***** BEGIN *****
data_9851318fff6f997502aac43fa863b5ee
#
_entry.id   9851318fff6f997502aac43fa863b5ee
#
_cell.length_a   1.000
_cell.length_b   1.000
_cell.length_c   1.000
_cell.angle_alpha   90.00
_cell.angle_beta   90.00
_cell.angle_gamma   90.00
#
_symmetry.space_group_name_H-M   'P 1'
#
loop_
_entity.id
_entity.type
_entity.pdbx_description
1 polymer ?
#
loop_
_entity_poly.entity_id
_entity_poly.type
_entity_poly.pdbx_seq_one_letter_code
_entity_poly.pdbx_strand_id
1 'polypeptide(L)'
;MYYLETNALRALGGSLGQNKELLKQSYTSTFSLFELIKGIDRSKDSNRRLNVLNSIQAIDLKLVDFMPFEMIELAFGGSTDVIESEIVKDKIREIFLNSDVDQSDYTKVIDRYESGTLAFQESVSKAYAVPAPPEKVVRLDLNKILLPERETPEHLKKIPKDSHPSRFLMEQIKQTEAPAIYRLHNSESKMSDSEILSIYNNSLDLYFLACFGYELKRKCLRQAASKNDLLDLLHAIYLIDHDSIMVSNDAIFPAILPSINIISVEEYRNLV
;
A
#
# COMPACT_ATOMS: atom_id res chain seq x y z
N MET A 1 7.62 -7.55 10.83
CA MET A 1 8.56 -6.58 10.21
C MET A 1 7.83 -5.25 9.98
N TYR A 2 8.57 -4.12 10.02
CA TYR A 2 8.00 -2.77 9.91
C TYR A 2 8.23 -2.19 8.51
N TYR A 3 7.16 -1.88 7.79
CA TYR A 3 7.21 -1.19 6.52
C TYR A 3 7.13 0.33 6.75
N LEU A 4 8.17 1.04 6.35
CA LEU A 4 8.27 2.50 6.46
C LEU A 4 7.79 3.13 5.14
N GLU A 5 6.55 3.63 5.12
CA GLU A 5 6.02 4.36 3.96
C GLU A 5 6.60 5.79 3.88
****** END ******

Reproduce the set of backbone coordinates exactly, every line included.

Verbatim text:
data_9851318fff6f997502aac43fa863b5ee
#
_entry.id   9851318fff6f997502aac43fa863b5ee
#
_cell.length_a   1.000
_cell.length_b   1.000
_cell.length_c   1.000
_cell.angle_alpha   90.00
_cell.angle_beta   90.00
_cell.angle_gamma   90.00
#
_symmetry.space_group_name_H-M   'P 1'
#
loop_
_entity.id
_entity.type
_entity.pdbx_description
1 polymer ?
#
loop_
_entity_poly.entity_id
_entity_poly.type
_entity_poly.pdbx_seq_one_letter_code
_entity_poly.pdbx_strand_id
1 'polypeptide(L)'
;MYYLETNALRALGGSLGQNKELLKQSYTSTFSLFELIKGIDRSKDSNRRLNVLNSIQAIDLKLVDFMPFEMIELAFGGSTDVIESEIVKDKIREIFLNSDVDQSDYTKVIDRYESGTLAFQESVSKAYAVPAPPEKVVRLDLNKILLPERETPEHLKKIPKDSHPSRFLMEQIKQTEAPAIYRLHNSESKMSDSEILSIYNNSLDLYFLACFGYELKRKCLRQAASKNDLLDLLHAIYLIDHDSIMVSNDAIFPAILPSINIISVEEYRNLV
;
A
#
# COMPACT_ATOMS: atom_id res chain seq x y z
N MET A 1 7.62 -7.55 10.83
CA MET A 1 8.56 -6.58 10.21
C MET A 1 7.83 -5.25 9.98
N TYR A 2 8.57 -4.12 10.02
CA TYR A 2 8.00 -2.77 9.91
C TYR A 2 8.23 -2.19 8.51
N TYR A 3 7.16 -1.88 7.79
CA TYR A 3 7.21 -1.19 6.52
C TYR A 3 7.13 0.33 6.75
N LEU A 4 8.17 1.04 6.35
CA LEU A 4 8.27 2.50 6.46
C LEU A 4 7.79 3.13 5.14
N GLU A 5 6.55 3.63 5.12
CA GLU A 5 6.02 4.36 3.96
C GLU A 5 6.60 5.79 3.88